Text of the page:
Generally, we agree that it’s wrong to lie, cheat, steal, deceive, manipulate, destroy property or attack people. But few of us think that the prohibitions against such actions are absolute. Commonsense morality holds that such actions are permissible in self-defence or in defence of others (even if the law doesn’t always agree). You may lie to the murderer at the door. You may smash the windows of the would-be kidnapper’s car. You may kill the would-be rapist.

Here’s a philosophical exercise. Imagine a situation in which a civilian commits an injustice, the kind against which you believe it is permissible to use deception, subterfuge or violence to defend yourself or others.

The Failure of Related imageNonviolence  .. Peter Gelderloos ..’A diversity of methods is necessary in our struggle because none of us have the answer regarding the one true strategy for revolution; because there is no one size that fits all and each of us must develop a unique form of struggle for our respective situations; and because in fact our movements are harder to repress when we replace a party-line unity with a broad solidarity, when we attack as a swarm and not as an opposing army. Whether that army is pacifist or combative, the discipline required to coerce or intimidate everyone into following one set of pre-approved tactics, and to exclude those who fall out of line, is authoritarian. In such a contest, whichever army won— the army of the government or the army of the movement—the State would triumph..’.

For instance, imagine your friend makes an improper stop at a red light, and his dad, in anger, yanks him out of the car, beats the hell out of him, and continues to strike the back of his skull even after your friend lies subdued and prostrate. May you use violence, if it’s necessary to stop the father?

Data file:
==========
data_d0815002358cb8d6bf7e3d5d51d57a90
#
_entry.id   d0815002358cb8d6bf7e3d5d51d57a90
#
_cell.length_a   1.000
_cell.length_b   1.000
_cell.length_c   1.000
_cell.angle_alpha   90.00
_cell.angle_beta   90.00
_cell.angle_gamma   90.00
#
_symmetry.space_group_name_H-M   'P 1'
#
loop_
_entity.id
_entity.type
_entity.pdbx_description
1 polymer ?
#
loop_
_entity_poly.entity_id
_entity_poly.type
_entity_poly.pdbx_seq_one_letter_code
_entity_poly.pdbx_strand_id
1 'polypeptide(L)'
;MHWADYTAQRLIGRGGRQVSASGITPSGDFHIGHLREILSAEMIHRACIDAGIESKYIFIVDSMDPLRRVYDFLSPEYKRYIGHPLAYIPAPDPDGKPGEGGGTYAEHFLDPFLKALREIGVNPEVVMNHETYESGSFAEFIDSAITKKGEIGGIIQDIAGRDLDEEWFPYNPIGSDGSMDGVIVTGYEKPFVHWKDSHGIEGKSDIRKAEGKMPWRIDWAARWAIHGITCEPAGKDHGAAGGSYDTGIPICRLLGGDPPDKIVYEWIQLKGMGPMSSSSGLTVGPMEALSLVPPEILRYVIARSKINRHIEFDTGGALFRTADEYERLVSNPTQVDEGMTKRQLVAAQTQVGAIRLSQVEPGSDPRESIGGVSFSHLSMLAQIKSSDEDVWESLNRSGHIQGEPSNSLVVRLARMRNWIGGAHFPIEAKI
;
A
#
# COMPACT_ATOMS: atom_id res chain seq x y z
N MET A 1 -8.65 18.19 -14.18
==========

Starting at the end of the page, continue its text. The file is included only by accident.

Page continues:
Now imagine the same scene, except this time the attacker is a police officer in Ohio, and the victim is Richard Hubbard III, who in 2017 experienced just such an attack as described. Does that change things? Must you let the police officer possibly kill Hubbard rather than intervene?Related image

Most people answer yes, believing that we are forbidden from stopping government agents who violate our rights. I find this puzzling. On this view, my neighbours can eliminate our right of self-defence and our rights to defend others by granting someone an office or passing a bad law.

On this view, our rights to life, liberty, due process and security of person can disappear by political fiat – or even when a cop has a bad day. In When All Else Fails: The Ethics of Resistance to State Injustice (2019), I argue instead that we may act defensively against government agents under the same conditions in which we may act defensively against civilians.

In my view, civilian and government agents are on a par, and we have identical rights of self-defence (and defence of others) against both.

<p><em>Photo by Samuel Corum/Anadolu Agency/Getty Images</em></p>

We should presume, by default, that government agents have no special immunity against self-defence, unless we can discover good reason to think otherwise. But it turns out that the leading arguments for special immunity are weak.

Some people say we may not defend ourselves against government injustice because governments and their agents have ‘authority’. (By definition, a government has authority over you if, and only if, it can oblige you to obey by fiat: you have to do what it says because it says so.) But the authority argument doesn’t work.

It’s one thing to say that you have a duty to pay your taxes, show up for jury duty, or follow the speed limit. It is quite another to show that you are specifically bound to allow a government and its agents to use excessive violence and ignore your rights to due process. A central idea in liberalism is that whatever authority governments have is limited.Image result for the failure of non violence Peter Gelderloos pdf ...